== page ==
Upgrading & Fixing PCs For Dummies
You like to tinker with PCs and that’s great! You can do your own upgrades, including to any Vista version you like, keeping the basic safety tips in mind. You can tackle problems in Windows, and you can add new parts to your hard drive — after you take off the case, of course!
How to Remove a PC Case
If you want to upgrade or fix a PC, you need to remove the case to get to the inner workings. The steps in the following list tell you how, and the figure shows the key components.
Turn off the computer, monitor, and peripherals.
Make sure that everything normally attached to your computer is turned off and unplugged. Your computer’s easier to move around that way.
Unplug your computer from the wall or Uninterruptible Power Supply.
Unplug the power cord from the back of your PC, too.
Remove the screws from your PC’s back or outside edges.
Many PCs use two large thumbscrews along one edge, as shown in the figure. Some new models have sides that simply flip down when you press a release.
Remove the PC’s cover or side panel.
On some computers, the cover slides toward the front; others come out the back. You might need to pull pretty hard.
While the case is off, take your PC outside and use a can of compressed air to blow out all the dust from inside. Clean away the dust balls clinging to any outside vents, as well.
To replace the cover, reverse these steps.The working end of a PC tower.
What Your PC Needs to Upgrade to a Version of Windows Vista
Upgrading your PC to Microsoft Vista means paying attention to which version you’re upgrading to and knowing what that version requires. The following table lists the needs for Vista Home Basic, Home Premium, and Ultimate. Upgrade away!
|Vista Home Basic||Vista Home Premium||Vista Ultimate|
|5.1 or 7.1 sound||X||X|
|TV tuner/TV out||X||X|
|Large hard drive||X||X|
What to Try First to Fix a Microsoft Windows Problem
If you’re in the habit of upgrading or fixing PCs, sooner or later you’ll encounter a problem with Windows. When you do, use the tips in the following list as your first line of defense:
Always install the Critical updates listed by Windows Update.
Use System Restore to repair problems caused by damaged settings or software; return to your prior settings if it doesn’t help.
Install a new driver to fix problem parts.
Invite a computer-literate friend to fix your computer using Remote Assistance.
Make daily backups using Windows Vista’s Backup and Restore Center or a more full-featured third-party software.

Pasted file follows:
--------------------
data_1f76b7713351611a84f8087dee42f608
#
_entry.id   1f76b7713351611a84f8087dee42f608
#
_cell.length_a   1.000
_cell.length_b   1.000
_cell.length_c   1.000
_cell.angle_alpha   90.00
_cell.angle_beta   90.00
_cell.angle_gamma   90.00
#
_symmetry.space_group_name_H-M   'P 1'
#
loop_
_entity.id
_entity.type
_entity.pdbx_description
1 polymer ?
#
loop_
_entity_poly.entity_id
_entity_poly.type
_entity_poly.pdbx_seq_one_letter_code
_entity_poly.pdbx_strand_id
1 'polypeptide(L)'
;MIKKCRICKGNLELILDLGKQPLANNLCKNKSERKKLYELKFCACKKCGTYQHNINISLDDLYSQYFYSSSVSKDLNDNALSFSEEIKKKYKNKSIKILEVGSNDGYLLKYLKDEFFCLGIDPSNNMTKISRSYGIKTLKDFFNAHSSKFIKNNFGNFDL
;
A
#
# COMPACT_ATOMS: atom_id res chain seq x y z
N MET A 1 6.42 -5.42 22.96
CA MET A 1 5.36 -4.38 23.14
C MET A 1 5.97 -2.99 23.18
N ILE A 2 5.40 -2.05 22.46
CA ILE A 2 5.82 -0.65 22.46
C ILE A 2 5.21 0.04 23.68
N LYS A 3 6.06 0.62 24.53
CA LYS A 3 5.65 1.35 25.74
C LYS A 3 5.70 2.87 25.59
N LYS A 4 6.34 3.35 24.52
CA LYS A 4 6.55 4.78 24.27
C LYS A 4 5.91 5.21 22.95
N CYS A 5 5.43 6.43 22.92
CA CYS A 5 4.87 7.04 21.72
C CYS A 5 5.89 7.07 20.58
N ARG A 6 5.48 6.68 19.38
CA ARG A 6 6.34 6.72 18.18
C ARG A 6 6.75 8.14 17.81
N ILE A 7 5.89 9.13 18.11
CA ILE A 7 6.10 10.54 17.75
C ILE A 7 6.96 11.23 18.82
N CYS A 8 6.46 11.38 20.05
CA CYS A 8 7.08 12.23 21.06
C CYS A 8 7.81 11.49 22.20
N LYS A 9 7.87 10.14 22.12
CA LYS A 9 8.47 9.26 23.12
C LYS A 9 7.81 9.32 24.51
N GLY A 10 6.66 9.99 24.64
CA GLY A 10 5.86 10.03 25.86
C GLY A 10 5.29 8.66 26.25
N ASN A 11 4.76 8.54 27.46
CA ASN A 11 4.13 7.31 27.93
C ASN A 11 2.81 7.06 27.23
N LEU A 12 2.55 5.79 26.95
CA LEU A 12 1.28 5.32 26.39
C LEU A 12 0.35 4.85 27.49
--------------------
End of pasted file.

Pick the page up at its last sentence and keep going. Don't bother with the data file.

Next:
Turn on Windows Vista’s firewall.
Vacuum dust from your computer’s fan area and vents often to prevent overheating.
How to Add a New Part to Your PC
Upgrading your PC may mean adding a new part to the PC’s motherboard. No need to be intimidated, just use the steps in the following list as a guide and you’ll come through your upgrade with flying colors and a new and improved PC.
Copy any important information on your hard drive to a CD/DVD, another computer on your network, or a portable hard drive for safekeeping. (To be really safe, back up the entire hard drive.)
Read any instructions that came with your new part.
Exit any running programs, turn off your PC, and unplug it from the wall.
Clean off the desk or table space next to your computer.
Put your tools next to the computer.
Remove your PC’s cover.
Touch an unpainted part of the computer’s case to discharge any static electricity that might have built up.
This keeps static electricity from damaging your computer’s sensitive internal parts.
If you work in a particularly static-prone environment, buy a wrist strap or grounding mat from your computer store to help discharge static.
Remove the old item and insert the new one.
Plug in the PC, turn it on, and carefully test the new part to see whether it works.
Turn off the PC, unplug it, and put the case back together.
Plug in the PC and put away your tools.
Important Tips for Upgrading and Fixing PCs
You want your PC to be all it can be, so you upgrade when you can and repair as necessary. When either fixing or upgrading, use the following tips to help keep you and your PC safe:
Turn off and unplug your computer before taking off its cover. Please. This one’s the most important step. You can damage both yourself and your computer if you forget to turn off and unplug the computer.
Install parts one at a time. Always make sure the first one works with Windows before installing the next.
Read a USB part’s instructions before installation. Sometimes you must install the drivers before plugging in the part. Other times, you install the drivers afterward.
The red (or colored) wire is positive. The red (or colored) wire often plugs into the pin or socket marked by a little + sign.
The positive/red wire connects to Pin 1. Look for little numbers printed along the edge of a socket. Can’t see the number 1? Then push the plug into the socket with the red wire facing toward the low numbers on the socket.